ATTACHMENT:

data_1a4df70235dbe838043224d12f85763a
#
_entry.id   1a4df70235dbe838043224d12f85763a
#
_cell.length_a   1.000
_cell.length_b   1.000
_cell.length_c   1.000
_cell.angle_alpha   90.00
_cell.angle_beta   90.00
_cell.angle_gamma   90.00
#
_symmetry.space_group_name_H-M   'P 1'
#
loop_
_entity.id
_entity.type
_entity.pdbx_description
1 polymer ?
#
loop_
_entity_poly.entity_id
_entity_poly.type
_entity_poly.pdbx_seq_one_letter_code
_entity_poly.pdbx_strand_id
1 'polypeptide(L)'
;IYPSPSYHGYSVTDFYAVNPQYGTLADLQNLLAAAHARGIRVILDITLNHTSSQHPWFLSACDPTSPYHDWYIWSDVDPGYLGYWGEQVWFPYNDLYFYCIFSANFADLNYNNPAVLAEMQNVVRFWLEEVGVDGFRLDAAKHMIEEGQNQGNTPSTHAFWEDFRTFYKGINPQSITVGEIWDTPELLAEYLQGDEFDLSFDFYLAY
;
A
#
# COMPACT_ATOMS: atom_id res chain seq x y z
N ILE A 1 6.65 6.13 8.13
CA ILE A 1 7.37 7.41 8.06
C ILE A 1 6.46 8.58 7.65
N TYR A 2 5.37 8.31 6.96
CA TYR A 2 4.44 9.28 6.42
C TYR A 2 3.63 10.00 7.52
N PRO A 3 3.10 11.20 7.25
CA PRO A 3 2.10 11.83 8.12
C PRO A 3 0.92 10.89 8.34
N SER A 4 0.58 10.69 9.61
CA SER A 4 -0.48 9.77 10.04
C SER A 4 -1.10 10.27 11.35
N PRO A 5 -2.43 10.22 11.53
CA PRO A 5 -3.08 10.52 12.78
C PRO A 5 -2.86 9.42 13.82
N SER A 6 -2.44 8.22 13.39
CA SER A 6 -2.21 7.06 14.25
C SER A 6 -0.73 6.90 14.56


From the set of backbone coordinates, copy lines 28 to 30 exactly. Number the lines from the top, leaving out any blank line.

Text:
A
#
# COMPACT_ATOMS: atom_id res chain seq x y z